Investors don’t care about your dreams and goals. They love that you have them. They love that they motivate you. Investors care about how they are going to get their money back and then some. Family cares about your dreams. Investors care about money. There is a reason why venture capitalists are often referred to as Vulture Capitalists. The minute you slide off course from the promises you made to get the money, your dreams fall in jeopardy. You will find yourself making promises to keep investors at bay. You will find yourself avoiding your investors. Then you will find yourself on the outside looking in. The reality of taking money from non family members is that they are doing it for only one reason, to make more money. If you can’t deliver on that promise, you are out. You will be removed from the company you started. You will find someone else running your dream company. If this sounds like a scene out of the Sopranos or an episode you would watch on TV about a loan shark, you are right. The only difference is that it’s all legal.

    There are only two reasonable sources of capital for startup entrepreneurs, your own pocket and your customers pockets. I personally would never even take money from a family member. Could you imagine the eternal grief and guilt from your mom, dad, uncle or aunt because you blew your nephews college money or the money for grandmas last vacation… I cant.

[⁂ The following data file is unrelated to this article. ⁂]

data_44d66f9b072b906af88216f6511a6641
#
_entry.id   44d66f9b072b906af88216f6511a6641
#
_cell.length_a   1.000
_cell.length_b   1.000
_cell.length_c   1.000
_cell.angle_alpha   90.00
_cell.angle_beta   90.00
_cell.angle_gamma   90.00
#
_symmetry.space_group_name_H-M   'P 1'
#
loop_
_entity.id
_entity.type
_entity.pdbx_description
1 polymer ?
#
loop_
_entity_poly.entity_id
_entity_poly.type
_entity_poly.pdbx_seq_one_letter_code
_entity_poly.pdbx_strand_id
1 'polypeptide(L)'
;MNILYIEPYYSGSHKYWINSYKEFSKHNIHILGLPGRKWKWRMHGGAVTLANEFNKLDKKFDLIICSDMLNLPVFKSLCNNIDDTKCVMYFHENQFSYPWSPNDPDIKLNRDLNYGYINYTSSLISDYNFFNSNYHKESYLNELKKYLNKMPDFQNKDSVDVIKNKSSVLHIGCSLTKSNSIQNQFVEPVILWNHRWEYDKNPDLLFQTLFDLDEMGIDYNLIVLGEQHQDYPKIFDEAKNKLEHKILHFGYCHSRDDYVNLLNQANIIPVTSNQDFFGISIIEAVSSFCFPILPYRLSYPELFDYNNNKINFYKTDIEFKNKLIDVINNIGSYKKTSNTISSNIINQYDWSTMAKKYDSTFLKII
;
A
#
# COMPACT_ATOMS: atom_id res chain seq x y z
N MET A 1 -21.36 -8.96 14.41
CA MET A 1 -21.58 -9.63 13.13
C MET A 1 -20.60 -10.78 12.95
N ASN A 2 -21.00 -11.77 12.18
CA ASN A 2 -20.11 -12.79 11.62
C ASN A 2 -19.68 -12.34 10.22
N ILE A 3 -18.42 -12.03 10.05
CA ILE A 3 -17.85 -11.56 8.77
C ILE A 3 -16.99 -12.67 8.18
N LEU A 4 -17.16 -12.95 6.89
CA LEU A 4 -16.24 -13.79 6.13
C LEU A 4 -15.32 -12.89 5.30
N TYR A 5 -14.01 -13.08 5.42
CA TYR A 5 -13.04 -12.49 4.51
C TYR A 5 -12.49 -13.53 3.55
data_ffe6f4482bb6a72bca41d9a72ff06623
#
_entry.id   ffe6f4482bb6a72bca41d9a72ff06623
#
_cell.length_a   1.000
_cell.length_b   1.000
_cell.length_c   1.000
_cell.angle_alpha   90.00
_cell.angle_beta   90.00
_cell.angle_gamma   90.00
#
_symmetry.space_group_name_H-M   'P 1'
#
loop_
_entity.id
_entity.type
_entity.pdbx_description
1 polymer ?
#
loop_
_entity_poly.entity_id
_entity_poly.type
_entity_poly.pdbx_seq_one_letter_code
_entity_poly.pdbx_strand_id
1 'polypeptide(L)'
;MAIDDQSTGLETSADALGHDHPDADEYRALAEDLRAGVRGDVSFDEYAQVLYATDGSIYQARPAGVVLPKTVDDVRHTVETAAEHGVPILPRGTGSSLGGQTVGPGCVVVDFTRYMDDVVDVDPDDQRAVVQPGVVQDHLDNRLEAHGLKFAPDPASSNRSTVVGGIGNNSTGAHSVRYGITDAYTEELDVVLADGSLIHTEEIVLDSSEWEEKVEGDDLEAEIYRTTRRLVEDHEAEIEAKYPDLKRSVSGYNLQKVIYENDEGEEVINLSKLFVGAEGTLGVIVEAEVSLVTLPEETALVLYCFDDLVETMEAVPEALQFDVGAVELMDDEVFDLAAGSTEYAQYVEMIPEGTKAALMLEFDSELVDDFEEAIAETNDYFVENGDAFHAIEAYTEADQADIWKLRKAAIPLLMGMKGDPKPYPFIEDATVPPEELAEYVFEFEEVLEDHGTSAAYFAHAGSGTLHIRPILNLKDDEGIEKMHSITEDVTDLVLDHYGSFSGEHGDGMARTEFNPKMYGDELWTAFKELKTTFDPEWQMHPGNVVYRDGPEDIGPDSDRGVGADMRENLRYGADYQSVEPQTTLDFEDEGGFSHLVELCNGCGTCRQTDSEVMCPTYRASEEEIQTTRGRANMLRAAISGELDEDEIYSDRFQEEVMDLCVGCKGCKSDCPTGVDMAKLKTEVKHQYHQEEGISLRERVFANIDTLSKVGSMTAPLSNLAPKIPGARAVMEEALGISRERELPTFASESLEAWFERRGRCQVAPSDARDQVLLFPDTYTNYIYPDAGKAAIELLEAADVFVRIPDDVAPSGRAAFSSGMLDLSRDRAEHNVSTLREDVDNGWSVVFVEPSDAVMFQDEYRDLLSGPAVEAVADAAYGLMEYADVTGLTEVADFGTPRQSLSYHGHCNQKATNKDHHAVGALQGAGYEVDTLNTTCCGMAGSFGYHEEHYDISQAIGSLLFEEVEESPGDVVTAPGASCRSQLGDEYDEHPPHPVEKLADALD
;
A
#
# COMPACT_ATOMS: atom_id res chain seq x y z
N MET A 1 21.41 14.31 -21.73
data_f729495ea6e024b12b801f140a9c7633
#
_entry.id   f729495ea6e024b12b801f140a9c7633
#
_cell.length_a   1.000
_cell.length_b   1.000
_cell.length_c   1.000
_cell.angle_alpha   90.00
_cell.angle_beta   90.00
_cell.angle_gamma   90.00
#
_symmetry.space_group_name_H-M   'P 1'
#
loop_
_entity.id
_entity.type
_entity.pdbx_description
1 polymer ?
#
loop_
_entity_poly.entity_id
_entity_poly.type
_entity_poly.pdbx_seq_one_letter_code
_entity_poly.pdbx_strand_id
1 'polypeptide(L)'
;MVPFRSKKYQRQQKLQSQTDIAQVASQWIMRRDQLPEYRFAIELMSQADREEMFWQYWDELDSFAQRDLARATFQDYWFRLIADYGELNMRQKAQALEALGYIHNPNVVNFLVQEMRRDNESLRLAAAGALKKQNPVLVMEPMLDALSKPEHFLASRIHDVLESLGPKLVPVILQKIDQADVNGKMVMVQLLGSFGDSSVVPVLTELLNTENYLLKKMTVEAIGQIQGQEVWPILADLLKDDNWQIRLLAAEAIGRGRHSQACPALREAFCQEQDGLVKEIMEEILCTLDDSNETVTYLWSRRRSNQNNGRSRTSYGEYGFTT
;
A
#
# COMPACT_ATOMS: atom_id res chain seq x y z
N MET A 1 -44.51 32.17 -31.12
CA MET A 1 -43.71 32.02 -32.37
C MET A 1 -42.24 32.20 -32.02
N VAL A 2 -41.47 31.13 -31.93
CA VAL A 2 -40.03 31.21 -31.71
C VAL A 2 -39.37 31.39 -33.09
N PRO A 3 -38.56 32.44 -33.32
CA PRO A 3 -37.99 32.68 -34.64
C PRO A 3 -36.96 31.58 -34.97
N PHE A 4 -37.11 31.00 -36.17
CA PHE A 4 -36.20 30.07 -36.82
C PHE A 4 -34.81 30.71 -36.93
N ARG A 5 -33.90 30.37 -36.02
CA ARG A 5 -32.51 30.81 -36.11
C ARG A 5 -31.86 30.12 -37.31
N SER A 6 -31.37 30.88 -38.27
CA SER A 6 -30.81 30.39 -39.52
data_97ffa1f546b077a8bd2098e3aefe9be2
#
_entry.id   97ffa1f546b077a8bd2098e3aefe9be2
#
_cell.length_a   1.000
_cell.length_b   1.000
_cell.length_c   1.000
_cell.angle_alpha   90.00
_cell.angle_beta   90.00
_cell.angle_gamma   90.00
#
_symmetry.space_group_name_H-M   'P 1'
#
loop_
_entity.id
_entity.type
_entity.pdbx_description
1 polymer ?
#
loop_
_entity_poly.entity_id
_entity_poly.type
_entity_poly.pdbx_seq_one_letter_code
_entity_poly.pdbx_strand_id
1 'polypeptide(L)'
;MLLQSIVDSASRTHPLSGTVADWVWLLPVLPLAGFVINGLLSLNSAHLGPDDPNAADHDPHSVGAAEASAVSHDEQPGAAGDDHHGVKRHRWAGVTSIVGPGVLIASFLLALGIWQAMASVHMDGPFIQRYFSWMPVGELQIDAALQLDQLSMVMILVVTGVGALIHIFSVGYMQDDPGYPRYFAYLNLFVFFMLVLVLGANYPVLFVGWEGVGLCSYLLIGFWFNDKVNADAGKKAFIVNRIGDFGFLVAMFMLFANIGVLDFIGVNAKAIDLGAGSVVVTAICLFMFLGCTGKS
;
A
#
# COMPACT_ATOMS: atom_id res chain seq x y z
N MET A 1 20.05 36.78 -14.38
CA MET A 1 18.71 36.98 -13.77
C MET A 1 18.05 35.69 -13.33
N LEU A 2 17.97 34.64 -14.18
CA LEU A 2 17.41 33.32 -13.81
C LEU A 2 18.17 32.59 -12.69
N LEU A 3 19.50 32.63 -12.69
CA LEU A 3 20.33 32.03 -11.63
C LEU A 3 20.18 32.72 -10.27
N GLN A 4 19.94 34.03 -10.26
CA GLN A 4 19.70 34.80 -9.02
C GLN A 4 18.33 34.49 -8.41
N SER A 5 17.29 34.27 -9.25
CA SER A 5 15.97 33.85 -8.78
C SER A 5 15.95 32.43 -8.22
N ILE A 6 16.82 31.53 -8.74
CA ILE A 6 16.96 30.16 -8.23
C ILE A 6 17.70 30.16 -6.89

You shouldn’t have to take money from anyone. Businesses don’t have to start big. The best ones start small enough to suit the circumstances of their founders. I started MicroSolutions by getting an advance from my first customer of $500. The business didn’t grow quickly in the first couple years. We didn’t grow past 4 people in the first couple years, and we all worked dirt cheap.

    So what’s wrong with that? It’s OK to start slow. It’s ok to grow slow. As much as you want to think that all things would change if you only had more cash available, they probably won’t.

    The reality is that for most businesses, they don’t need more cash, they need more brains.

    The Sport of Business

    The Sport of Business.